It’s common today for people to look at the amazing economic progress of China and think that they’ve got something figured out that the rest of the world hasn’t. And what’s more, they’ve done it without liberalizing politically such as many assumed would quickly follow their opening up their markets.

China’s rulers believe they’ve discovered a better way to run a society than pluralistic-liberalization, that they can have a rapidly growing economy without the political freedoms of the West. They want to preserve their power, privilege, and wealth at the expense of the Chinese masses. They laugh at Western democracy and believe their system of basically economic fascism, centrally controlled economies with limited and contingent property ownership, will outshine the West. Obama, they’ve said, wouldn’t even make it to a mid-level manager position in the Chinese communist party.

China’s been riding high on 7.5%+ growth rates. Well, until this last quarter when that figure began slipping.

There’s an obvious historical parallel to this economic situation, in fact several of them, as noted in “Why Nations Fail”–the most notable being Khrushchev’s Russia and his famous statement, “We will bury you!” Economically, he meant. Russia was in the midst of massive economic growth that made them believe they’d overtake the West economically using a chained-economy.

They even convinced Lincoln Steffens that the Russian system was working, he said, “I have seen the future and it works!” after a tour of the USSR.

Russia grew rapidly even under the oppression of centralized dictatorship in part because there was so very much catching up to do just in mechanizing a formerly agricultural nation. But once diminishing returns set in, the lack of a free market prevented the kind of creative destruction that a free economy always experiences, the freedom of businesses to succeed or fail on a level playing field, for low-cost competitors to replace high cost ones, etc. Instead, state-connected businesses used state-granted privileges and protections to continue operating at the expense of the economy generally.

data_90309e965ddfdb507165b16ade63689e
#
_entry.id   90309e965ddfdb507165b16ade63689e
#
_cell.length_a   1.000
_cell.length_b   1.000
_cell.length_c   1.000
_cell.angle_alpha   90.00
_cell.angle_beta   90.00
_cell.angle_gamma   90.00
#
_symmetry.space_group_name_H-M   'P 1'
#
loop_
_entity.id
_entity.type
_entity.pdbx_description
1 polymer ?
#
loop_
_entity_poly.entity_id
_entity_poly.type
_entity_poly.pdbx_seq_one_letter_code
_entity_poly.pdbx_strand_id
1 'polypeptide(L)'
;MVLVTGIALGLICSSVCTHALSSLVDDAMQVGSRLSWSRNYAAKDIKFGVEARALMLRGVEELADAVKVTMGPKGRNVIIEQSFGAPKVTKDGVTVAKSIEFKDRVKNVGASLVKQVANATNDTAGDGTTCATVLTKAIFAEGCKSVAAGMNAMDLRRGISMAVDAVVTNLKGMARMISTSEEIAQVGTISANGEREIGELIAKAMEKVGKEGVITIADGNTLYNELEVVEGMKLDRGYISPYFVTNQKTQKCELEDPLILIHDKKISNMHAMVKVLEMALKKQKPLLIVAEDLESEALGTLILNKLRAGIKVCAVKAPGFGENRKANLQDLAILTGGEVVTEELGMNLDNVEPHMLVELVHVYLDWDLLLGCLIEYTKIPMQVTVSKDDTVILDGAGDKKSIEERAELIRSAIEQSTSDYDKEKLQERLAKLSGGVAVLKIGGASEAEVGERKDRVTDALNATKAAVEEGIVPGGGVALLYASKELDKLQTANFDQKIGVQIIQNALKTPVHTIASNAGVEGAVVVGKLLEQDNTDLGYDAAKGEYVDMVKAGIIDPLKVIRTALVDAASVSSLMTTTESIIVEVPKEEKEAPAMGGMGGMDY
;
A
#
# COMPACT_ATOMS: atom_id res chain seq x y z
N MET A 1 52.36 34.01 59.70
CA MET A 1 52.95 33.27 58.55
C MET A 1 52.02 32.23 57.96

China is deep in this kind of privilege granting. You can’t do anything at the highest levels in Chinese business without explicit party consent. Every large company in China has a red phone, which it a direct line to the communist party, which may call at any time and issue orders to the company as to what to make and how much, whom to hire and fire, etc. And China, too, has a lot of catching up to do economically.

Argentina experienced much the same thing in the late 19th century, 50 years of growth in the midst of political oppression, where standards of living in 1900 were on par or even superior to Londoners. But Argentina maxed out and has been failing economically ever since.

Today the grand illusion of “it works” has appeared again in the form of China, but there’s no real reason to think that merely catching up economically with the rest of the world is going be either sustainable or to lead to liberal political change in China of the sort that breaks the control of the communist party. The Tienanmen Square protests quickly became relabeled the Tienanmen Square massacre as tanks were rolled out to squash protests.

Russia fell apart only when the elite realized utterly that communism had failed. China’s elite rulers will have to first discover the same is true of their current means of ruling before China will be open to significant liberal revolution.

Afghanistan used to be quite Western and liberal, and look at it now.

For that matter, it could easily be argued that the USA itself has transformed its political and economic institutions into extractive ones that have significantly curtailed the ability of the market to engage in creative destruction and innovation compared to perhaps other places in the world.

The US used to be a place where you could try new things. Today all new things are contingent. 50 years ago we would’ve started drone companies without asking for permission. Today the FAA preemptively shuts drone companies down and hands out permits only to the politically connected.

I expect both the USA and China to eventually max out and stagnate, and neither to significantly liberalize any time soon.

If we want out, we’re going to have to build a new place ourselves.